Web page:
Structural Change

Economic structural change refers to a long-term shift in the fundamental structure of an economy, which is often linked to growth and economic development. For example, a subsistence economy may be transformed into a manufacturing economy, or a regulated mixed economy is liberalized. A current driver of structural change in the world economy is globalization. Structural change is possible because of the dynamic nature of the economic system.

Patterns and changes in sectoral employment drive demand shifts through the income elasticity. Shifting demand for both locally sourced goods and for imported products is a fundamental part of development. The structural changes that move countries through the development process are often viewed in terms of shifts from primary, to secondary and finally, to tertiary production. Technical progress is seen as crucial in the process of structural change as it involves the obsolescence of skills, vocations, and permanent changes in spending and production resulting in structural unemployment.

Read more about Structural Change:  Examples

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    The reader uses his eyes as well as or instead of his ears and is in every way encouraged to take a more abstract view of the language he sees. The written or printed sentence lends itself to structural analysis as the spoken does not because the reader’s eye can play back and forth over the words, giving him time to divide the sentence into visually appreciated parts and to reflect on the grammatical function.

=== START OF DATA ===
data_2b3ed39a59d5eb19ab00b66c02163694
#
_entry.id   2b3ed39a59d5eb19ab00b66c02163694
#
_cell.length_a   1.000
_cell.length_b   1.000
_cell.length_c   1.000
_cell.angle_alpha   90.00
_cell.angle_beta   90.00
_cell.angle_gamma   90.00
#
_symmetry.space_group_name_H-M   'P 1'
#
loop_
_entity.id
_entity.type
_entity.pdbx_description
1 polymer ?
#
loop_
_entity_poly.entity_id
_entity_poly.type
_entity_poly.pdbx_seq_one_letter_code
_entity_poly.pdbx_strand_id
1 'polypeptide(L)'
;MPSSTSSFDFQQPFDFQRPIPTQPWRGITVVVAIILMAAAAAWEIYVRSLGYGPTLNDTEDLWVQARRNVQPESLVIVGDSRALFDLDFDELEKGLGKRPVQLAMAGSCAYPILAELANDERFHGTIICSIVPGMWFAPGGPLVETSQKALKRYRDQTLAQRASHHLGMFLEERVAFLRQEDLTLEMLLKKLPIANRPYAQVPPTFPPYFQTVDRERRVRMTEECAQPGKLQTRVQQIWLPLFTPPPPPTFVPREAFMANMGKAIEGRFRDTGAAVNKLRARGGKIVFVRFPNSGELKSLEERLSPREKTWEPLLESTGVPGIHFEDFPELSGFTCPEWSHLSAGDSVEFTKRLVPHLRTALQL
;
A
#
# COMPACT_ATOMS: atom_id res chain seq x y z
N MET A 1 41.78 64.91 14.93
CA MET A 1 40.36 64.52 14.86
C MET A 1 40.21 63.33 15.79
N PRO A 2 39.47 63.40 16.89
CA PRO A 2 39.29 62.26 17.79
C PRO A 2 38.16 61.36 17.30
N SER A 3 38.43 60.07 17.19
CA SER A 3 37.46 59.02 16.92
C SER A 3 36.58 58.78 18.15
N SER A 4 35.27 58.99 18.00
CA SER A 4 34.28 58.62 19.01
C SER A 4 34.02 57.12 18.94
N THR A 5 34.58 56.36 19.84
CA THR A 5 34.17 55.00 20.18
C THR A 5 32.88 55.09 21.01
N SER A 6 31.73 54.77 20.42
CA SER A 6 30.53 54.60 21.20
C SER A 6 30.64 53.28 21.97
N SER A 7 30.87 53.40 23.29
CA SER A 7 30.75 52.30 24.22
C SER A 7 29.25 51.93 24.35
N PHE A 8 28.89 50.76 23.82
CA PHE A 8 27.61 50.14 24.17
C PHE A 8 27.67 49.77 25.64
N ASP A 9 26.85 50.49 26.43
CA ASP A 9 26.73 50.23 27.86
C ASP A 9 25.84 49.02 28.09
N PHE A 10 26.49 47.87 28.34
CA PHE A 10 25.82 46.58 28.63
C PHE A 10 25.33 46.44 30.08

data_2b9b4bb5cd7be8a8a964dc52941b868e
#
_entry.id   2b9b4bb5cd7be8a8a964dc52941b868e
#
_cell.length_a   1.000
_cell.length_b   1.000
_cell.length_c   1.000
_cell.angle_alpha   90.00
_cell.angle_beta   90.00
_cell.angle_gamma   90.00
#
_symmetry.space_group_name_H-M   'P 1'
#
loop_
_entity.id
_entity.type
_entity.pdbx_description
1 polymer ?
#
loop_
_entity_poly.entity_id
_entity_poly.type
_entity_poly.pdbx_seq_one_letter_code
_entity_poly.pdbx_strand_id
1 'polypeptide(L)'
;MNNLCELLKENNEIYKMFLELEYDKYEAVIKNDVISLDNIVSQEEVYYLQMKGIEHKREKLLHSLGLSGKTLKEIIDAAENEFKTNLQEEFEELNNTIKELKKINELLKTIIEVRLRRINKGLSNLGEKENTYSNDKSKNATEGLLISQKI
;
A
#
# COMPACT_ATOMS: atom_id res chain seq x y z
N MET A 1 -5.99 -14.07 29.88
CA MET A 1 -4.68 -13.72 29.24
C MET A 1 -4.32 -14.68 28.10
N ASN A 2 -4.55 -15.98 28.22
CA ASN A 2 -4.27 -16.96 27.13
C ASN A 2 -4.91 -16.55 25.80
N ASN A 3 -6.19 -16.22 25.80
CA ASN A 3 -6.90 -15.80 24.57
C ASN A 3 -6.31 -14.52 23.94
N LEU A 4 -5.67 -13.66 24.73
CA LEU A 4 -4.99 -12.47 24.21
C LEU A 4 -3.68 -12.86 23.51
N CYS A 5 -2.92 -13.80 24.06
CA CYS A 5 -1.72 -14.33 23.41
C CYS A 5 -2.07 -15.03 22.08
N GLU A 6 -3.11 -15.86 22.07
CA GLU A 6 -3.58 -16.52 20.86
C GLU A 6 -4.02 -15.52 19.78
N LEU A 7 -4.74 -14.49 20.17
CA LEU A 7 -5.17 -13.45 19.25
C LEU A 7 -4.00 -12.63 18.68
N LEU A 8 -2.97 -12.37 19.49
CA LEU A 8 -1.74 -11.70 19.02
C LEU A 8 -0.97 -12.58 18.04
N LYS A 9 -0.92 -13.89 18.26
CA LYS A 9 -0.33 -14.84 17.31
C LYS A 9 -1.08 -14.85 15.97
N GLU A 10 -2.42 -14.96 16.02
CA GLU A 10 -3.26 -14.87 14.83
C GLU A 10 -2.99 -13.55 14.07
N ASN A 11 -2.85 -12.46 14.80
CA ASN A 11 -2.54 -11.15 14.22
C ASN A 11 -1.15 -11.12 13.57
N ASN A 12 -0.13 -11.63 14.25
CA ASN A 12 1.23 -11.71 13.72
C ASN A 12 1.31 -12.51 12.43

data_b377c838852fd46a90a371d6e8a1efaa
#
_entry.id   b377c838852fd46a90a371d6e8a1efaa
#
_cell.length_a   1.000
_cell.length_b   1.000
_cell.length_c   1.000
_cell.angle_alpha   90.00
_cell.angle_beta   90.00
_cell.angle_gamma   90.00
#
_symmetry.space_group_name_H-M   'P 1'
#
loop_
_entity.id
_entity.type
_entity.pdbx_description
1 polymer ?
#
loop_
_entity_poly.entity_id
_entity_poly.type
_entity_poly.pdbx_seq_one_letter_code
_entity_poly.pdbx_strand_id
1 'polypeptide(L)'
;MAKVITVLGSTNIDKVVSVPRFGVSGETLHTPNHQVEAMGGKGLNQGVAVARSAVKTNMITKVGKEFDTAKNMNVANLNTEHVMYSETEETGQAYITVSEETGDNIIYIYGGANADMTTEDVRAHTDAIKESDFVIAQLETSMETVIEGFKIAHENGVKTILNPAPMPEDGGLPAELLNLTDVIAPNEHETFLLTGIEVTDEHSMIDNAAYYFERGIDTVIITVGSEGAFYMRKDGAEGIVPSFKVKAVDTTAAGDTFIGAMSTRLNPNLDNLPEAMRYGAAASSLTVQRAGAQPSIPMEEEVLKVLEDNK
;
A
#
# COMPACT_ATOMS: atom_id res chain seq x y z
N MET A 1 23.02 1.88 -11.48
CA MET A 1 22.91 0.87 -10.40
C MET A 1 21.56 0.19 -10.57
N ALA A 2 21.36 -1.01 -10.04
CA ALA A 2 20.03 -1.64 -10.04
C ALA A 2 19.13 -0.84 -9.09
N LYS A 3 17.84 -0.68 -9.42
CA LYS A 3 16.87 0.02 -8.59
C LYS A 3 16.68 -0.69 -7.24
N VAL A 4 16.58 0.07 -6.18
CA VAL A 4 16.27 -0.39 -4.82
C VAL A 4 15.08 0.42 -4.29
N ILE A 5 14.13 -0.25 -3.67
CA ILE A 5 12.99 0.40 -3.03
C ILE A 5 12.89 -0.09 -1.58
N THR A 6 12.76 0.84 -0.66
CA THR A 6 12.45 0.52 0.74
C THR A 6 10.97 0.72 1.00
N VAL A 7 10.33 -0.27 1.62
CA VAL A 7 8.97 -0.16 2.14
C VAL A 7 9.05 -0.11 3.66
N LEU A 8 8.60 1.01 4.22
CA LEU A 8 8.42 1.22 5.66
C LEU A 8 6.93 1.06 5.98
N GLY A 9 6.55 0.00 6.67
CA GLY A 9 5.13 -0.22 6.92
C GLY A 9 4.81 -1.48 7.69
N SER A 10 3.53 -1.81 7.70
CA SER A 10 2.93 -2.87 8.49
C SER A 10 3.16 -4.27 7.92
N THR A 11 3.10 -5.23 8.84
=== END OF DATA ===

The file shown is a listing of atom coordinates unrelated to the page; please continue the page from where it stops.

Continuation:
J. David Bolter (b. 1951)

    If the children and youth of a nation are afforded opportunity to develop their capacities to the fullest, if they are given the knowledge to understand the world and the wisdom to change it, then the prospects for the future are bright. In contrast, a society which neglects its children, however well it may function in other respects, risks eventual disorganization and demise.
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